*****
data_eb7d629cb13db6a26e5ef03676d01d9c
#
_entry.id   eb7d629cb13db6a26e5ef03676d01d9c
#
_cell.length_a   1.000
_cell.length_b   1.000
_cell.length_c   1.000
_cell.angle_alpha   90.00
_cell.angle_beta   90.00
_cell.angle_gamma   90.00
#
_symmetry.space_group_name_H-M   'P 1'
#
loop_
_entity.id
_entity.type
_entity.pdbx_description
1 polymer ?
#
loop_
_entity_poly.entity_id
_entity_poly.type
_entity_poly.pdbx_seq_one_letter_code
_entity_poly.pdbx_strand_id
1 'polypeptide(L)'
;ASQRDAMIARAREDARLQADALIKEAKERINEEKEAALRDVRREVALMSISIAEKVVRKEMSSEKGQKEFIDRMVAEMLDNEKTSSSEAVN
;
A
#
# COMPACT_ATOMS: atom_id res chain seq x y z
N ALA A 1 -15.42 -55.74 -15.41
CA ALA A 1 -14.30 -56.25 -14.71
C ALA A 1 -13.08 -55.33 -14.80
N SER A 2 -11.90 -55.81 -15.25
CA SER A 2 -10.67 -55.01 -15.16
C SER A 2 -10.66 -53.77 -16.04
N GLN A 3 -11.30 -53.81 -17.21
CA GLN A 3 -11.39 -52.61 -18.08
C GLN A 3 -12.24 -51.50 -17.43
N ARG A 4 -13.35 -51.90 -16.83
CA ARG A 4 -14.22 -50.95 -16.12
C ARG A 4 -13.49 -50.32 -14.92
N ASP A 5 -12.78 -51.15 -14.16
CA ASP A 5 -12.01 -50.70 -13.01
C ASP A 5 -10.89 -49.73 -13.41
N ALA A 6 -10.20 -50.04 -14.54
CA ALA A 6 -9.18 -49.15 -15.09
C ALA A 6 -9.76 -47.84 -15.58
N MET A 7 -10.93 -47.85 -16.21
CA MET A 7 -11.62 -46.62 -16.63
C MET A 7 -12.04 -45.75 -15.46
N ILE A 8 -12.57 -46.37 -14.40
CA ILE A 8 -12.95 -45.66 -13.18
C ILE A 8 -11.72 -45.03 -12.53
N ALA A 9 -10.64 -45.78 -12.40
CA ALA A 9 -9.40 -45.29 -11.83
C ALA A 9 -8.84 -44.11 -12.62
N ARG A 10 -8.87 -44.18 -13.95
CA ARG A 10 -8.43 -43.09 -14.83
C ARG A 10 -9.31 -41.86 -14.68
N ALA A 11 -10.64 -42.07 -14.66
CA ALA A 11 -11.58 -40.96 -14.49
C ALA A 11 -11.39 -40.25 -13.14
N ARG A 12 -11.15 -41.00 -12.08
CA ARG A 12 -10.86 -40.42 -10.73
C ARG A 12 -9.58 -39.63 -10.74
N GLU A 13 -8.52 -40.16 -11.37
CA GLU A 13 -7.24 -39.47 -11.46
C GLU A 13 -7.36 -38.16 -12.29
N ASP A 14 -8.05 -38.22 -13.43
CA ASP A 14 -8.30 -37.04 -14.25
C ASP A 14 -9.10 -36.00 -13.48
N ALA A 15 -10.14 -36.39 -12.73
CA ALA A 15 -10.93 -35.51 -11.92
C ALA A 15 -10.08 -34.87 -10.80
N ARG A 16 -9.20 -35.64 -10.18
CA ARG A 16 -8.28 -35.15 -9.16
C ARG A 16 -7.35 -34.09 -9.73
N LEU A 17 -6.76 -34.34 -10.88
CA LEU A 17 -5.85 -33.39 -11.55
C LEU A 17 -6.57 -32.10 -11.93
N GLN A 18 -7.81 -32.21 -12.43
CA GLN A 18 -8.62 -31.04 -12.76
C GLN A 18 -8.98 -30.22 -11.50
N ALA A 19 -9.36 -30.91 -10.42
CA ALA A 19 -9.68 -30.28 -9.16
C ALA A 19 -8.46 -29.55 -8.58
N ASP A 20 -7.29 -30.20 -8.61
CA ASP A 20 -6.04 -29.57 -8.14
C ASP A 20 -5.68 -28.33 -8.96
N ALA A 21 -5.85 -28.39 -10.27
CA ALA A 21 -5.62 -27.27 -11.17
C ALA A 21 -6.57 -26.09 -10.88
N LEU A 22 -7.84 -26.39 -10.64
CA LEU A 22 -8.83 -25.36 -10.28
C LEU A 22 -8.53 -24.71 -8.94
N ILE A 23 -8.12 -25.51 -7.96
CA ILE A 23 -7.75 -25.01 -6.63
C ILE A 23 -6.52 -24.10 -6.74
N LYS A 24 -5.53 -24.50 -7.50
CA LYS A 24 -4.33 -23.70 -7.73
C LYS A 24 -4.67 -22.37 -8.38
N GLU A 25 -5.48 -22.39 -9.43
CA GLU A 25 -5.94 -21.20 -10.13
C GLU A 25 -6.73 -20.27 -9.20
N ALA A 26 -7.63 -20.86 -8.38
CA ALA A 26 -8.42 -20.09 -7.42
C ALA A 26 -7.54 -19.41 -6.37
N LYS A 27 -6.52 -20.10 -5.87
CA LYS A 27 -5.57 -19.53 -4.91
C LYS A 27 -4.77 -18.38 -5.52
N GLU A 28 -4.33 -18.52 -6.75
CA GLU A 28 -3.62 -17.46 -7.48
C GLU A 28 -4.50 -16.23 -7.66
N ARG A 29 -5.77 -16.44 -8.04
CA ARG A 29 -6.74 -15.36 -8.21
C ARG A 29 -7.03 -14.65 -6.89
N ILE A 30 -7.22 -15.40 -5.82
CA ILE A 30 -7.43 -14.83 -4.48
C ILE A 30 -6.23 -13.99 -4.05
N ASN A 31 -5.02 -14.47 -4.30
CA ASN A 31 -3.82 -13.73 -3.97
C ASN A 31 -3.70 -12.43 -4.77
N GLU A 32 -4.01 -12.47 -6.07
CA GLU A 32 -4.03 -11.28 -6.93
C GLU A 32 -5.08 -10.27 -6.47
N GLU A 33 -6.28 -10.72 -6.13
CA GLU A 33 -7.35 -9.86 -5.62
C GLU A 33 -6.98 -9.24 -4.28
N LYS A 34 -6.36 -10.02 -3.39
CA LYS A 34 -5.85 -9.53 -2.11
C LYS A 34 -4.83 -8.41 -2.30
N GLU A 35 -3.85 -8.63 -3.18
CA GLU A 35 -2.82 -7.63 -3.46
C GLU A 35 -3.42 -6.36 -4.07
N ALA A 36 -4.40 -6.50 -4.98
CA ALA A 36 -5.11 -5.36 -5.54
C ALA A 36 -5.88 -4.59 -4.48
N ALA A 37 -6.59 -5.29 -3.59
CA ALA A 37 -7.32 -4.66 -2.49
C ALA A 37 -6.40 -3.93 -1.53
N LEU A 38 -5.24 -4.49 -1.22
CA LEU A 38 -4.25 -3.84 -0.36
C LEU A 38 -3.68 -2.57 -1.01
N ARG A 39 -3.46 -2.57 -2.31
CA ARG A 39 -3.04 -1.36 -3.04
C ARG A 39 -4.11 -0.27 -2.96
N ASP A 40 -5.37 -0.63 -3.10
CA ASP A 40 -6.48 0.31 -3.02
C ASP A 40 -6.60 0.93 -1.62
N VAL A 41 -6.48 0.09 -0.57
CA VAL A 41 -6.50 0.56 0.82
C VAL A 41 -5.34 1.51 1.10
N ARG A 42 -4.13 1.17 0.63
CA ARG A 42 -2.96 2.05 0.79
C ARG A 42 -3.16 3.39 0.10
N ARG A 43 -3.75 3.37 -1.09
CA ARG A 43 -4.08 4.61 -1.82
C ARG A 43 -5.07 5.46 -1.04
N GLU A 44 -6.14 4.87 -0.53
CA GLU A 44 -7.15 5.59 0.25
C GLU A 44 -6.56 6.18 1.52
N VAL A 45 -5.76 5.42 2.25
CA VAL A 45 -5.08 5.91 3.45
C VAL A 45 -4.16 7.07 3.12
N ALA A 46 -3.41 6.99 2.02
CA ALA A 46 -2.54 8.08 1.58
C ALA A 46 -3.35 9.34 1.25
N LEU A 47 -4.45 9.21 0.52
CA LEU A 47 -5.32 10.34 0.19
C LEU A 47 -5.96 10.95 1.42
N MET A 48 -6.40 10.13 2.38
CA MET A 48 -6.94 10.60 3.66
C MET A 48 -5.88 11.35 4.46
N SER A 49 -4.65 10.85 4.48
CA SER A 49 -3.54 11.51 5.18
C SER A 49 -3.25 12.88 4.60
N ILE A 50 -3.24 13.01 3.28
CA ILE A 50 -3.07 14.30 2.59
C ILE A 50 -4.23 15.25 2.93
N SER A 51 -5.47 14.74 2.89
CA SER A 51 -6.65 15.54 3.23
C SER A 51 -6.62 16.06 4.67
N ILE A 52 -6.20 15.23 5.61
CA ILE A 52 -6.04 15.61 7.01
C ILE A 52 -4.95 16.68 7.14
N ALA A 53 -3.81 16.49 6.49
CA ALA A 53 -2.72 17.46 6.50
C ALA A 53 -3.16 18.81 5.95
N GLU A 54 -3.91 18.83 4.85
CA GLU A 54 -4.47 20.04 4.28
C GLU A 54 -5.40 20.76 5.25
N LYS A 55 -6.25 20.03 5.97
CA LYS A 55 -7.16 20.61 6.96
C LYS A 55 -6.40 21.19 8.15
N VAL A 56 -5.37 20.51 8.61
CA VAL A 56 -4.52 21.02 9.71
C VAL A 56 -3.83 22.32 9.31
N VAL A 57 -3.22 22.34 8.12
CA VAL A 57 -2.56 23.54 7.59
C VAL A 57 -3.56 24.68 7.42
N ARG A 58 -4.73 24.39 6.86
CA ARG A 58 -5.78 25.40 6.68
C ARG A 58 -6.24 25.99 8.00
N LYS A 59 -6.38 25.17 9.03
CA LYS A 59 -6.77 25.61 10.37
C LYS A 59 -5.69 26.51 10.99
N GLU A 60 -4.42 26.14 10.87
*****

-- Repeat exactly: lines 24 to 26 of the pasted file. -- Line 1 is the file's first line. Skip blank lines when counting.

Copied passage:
_entity_poly.pdbx_strand_id
1 'polypeptide(L)'
;ASQRDAMIARAREDARLQADALIKEAKERINEEKEAALRDVRREVALMSISIAEKVVRKEMSSEKGQKEFIDRMVAEMLDNEKTSSSEAVN